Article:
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New rules for consumer product security and telecoms infrastructure

The government tabled a bill towards the end of last year to update the country’s technology laws, providing potential £10 million fines for manufacturers, importers or distributors of consumer connectable devices who fail to adequately secure those devices.

Consumer Product Security – Internet of (Secure) Things

The government’s announcement of the bill notes that there could be up to 50 billion connectable devices in the world by 2030, and currently on average there are 9 in each UK household – smart speakers, voice assistants, smart TVs etc. However, connectable devices always represent a potential threat to any network they may be connected to, for instance websites have been found to be hosting footage from baby cameras, webcams and domestic CCTV without the camera owners’ knowledge.

The Product Security and Telecoms Infrastructure Bill (PSTI) will seek to regulate such devices by setting out minimum security standards for manufacturers, importers and distributors; these provisions will apply 12 months after the bill enters law. The standards will include features such as:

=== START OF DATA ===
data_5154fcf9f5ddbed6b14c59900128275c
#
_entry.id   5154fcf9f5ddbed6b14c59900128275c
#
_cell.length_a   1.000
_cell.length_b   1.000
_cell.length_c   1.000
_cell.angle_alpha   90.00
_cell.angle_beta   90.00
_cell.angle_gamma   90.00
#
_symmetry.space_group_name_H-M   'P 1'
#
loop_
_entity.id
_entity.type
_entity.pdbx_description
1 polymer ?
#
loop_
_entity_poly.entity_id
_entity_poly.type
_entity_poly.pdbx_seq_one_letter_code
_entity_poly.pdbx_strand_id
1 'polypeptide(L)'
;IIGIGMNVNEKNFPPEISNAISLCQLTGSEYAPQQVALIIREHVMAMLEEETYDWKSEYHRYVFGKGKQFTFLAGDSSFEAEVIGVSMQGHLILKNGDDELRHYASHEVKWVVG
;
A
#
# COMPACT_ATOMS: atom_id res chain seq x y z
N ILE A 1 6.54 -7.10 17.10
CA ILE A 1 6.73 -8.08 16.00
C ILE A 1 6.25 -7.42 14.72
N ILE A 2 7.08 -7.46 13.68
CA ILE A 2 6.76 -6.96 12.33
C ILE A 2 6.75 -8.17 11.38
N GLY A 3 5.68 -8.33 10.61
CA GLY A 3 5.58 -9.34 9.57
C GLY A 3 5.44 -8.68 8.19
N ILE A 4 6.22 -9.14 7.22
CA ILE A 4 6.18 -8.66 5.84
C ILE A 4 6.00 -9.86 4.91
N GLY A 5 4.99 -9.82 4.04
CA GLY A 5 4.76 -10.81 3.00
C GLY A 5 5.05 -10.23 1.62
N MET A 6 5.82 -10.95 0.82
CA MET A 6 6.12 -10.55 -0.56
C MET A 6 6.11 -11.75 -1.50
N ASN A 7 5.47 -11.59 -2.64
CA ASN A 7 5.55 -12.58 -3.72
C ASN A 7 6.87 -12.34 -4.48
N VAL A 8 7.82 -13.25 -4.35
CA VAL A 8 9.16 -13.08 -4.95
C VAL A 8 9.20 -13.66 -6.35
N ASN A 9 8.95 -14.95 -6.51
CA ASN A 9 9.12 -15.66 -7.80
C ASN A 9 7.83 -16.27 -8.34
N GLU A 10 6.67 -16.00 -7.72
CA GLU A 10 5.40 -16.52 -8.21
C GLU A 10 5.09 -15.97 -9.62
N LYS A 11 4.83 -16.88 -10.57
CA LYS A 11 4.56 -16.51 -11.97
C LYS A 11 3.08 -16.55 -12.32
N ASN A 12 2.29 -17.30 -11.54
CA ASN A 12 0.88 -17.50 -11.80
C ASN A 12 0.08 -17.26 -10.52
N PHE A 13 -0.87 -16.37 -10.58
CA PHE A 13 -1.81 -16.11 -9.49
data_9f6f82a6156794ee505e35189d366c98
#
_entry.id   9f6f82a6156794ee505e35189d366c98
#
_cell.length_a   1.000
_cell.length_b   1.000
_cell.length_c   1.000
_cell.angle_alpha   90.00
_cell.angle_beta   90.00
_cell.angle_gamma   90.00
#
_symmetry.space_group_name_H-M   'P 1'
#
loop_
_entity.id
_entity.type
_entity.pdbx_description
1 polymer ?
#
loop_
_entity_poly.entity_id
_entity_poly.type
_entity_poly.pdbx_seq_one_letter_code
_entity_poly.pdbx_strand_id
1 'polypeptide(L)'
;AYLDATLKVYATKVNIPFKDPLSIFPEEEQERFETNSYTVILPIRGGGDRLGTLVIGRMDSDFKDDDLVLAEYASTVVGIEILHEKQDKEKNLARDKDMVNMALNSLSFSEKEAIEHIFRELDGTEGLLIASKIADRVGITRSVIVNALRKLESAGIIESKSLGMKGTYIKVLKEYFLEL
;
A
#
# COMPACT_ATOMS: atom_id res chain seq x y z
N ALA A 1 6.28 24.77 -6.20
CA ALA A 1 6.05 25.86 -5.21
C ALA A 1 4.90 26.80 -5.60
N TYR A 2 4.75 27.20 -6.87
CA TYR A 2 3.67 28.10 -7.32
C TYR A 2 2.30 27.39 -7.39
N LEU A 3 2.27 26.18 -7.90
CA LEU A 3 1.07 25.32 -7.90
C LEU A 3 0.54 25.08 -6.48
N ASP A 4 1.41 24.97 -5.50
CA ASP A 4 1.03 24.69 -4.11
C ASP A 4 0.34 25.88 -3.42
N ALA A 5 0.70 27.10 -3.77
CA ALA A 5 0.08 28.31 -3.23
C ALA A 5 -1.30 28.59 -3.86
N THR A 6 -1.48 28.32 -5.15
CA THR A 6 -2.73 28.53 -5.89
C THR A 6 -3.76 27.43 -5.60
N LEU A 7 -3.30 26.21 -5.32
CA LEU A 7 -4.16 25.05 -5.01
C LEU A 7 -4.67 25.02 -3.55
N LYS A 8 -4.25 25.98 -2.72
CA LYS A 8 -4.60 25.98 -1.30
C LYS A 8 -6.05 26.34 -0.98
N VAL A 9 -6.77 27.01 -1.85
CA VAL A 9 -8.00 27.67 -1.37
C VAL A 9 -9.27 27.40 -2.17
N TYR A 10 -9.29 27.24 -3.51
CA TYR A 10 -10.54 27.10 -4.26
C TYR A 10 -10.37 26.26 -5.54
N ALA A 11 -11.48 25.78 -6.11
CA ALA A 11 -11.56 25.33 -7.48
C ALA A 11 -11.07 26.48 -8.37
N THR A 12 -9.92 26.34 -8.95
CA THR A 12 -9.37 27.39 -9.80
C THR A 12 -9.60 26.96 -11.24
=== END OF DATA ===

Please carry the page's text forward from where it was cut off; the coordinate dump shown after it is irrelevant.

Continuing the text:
• Unique, non-default passwords;
  • Indicated periods of support for security updates; and
  • Vulnerability disclosure policies for products, to ensure vulnerabilities are properly flagged and fixed.

Any organisation involved in the consumer connected goods supply chain will need to follow developments closely – non-compliance will have a potential maximum fine of £10 million, or 4% of annual worldwide revenue, comparable to mishandling personal data under the GDPR.

Further reading and queries

The text of the bill and the government’s guidance can be found here. If you have any queries about the bill, please contact Suzie Miles, Partner in Ashfords’ Commercial Technology team.

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